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Take a trip to the fascinating Galapagos Islands off Ecuador’s coast

Galapagos Islands
Beach at Tortuga Negra, Isabela by Allan Harris CC BY-ND 2.0 

The Galapagos Islands are a UNESCO World Heritage site, situated in the Pacific Ocean around 1,000 km off the Ecuadorian coast. The archipelago of islands and the surrounding huge marine reserve has been dubbed a unique "living museum and showcase of evolution.”

It is one of the richest marine ecosystems in the world due to its location at the confluence of three ocean currents. The ongoing seismic and volcanic activity in the area that formed the islands, along with the archipelago’s extreme isolation, led to the development of unusual plant and animal life, including many species like the giant tortoises, flightless cormorants, marine iguanas, huge cacti and endemic trees, along with many different subspecies of birds including mockingbirds and finches.
Red Footed Booby in the Galapagos Islands
Red footed booby by Allan Harris CC BY-ND 2.0 

The diversity of the ecosystem in the Galapagos Islands inspired Charles Darwin’s theory of evolution by natural selection following his visit there back in 1835.

Diving in the Galapagos Marine Reserve

The marine reserve of the Galapagos Islands is an underwater spectacle of abundant marine life, with everything ranging from corals, to marine mammals, sharks and penguins. This makes the islands a unique site to experience diving with a huge diversity of marine life forms. These life forms are so familiar with humans they even accompany divers while in the water.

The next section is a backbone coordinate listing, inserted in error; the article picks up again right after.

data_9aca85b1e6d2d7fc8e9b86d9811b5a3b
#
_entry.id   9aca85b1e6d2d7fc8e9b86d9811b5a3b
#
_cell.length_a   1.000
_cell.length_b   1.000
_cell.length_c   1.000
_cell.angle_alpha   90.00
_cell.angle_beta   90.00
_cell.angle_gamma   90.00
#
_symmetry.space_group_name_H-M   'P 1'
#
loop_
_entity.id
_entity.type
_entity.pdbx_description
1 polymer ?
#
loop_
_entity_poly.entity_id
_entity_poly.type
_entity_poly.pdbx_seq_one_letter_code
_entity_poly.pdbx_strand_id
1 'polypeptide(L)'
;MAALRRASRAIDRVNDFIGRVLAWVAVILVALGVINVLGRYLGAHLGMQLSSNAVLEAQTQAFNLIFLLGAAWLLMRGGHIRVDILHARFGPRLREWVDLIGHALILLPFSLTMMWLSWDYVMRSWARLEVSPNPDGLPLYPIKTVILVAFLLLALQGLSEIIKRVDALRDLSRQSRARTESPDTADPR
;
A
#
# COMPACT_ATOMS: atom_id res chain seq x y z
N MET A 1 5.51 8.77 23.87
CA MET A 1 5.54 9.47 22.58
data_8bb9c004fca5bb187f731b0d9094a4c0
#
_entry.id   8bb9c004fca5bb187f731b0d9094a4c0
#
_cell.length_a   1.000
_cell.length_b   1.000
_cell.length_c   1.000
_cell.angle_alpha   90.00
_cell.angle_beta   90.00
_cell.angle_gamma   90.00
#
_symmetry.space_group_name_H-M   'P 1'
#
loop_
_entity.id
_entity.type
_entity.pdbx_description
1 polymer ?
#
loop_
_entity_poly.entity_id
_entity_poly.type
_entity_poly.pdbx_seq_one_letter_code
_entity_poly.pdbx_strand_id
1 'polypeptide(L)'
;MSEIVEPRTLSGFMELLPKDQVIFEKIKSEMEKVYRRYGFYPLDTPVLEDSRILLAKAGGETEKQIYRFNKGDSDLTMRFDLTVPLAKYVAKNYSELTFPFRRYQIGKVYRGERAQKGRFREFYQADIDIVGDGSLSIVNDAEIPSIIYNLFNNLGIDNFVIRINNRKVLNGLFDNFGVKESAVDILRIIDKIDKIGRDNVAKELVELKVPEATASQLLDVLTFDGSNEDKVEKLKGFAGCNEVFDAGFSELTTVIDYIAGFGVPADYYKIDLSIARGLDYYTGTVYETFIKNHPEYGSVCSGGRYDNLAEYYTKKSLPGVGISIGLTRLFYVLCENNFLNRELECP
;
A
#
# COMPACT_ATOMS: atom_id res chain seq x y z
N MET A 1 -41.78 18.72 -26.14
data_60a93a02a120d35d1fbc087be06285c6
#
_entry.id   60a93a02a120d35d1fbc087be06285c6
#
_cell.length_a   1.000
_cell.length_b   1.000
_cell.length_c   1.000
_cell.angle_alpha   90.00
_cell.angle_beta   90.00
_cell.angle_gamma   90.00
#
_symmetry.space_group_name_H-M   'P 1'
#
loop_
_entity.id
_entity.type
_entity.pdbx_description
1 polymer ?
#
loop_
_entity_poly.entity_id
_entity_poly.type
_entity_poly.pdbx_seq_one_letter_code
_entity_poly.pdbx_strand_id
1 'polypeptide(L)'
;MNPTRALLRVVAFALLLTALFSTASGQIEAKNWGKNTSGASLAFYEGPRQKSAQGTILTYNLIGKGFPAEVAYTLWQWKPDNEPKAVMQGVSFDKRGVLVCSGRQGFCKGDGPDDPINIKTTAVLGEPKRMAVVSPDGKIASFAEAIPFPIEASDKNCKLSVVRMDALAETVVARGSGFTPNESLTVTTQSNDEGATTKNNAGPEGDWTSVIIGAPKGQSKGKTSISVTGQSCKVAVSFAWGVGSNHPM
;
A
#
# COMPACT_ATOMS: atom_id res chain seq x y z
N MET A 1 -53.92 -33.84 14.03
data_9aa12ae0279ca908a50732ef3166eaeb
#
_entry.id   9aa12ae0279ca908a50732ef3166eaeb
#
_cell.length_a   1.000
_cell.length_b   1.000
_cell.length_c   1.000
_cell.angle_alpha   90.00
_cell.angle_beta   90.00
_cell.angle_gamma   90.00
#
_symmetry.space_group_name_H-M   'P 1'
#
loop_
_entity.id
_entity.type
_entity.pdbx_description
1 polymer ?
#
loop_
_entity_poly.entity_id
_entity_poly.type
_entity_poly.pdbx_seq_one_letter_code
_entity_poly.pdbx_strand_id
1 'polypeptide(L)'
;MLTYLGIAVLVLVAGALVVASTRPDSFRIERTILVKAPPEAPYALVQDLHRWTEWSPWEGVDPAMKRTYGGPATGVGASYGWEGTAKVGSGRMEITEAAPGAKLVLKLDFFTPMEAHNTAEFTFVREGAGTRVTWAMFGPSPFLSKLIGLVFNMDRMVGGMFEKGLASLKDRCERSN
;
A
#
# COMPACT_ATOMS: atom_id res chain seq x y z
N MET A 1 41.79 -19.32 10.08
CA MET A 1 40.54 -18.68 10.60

Moray Eel in the Galapagos Islands
Moray eel by Fabio Wakim Trentini CC BY-NC-ND 2.0

Flora and fauna in the Galapagos Islands

Ever since Charles Darwin published “Voyage of the Beagle” back in 1839, the flora and fauna of the islands have become well known, including the many finches, mockingbirds, seabirds, marine iguanas, sea lions, giant tortoises, turtles, land snails and many unique plant and insect groups.
Green turtle in the Galapagos Islands
Green turtle by Allan Harris CC BY-ND 2.0

Cruising the Galapagos Islands

One of the best ways to see the area is via a cruise in the Galapagos. According to Nature Galapagos, there are several options available from a budget boat to a high-end motor yacht, offering the best in security and comfort while cruising around the islands for a period of anything from four to eight days.
Cruising in the Galapagos Islands
Elizabeth Bay sunrise by Allan Harris CC BY-ND 2.0

Getting to the Galapagos Islands

Access to the Galapagos Islands is via the airports on two of the islands, namely Baltra (pictured below) and San Cristobal, where various commercial and passenger planes fly in from continental Ecuador. There is a further airport on Isabela Island, which is mostly limited to inter-island traffic. All the inhabited islands have ports where they receive merchandise and supplies.

The uninhabited islands in the Galapagos are strictly controlled and can only be visited via carefully planned tourist itineraries, thereby limiting visitation.

There are around 30,000 people living in the Galapagos Islands on a regular basis and the area receives approximately 170,000 tourists each year.
Flying into the Galapagos Islands
Baltra Island Yacht basin by Alan CC BY 2.0

2016 Ecuador earthquakes in the news

While Ecuador was subjected to earthquakes during April 2016, these fortunately had no bad effects on the Galapagos Islands. According to a recent blog, anyone planning a trip to Galapagos in and around April 2016 should not be concerned, as all airports except that in Salinas are currently operating.

As reported by Travel and Leisure, while there was a tsunami alert at the time, this was lifted on Saturday, April 16 and all parks, nature reserves and public tourism sites that were closed for 24 hours for damage inspections are now open and available for visiting.
Iguana in the Galapagos Islands
Iguana by Roderick Eime CC BY 2.0


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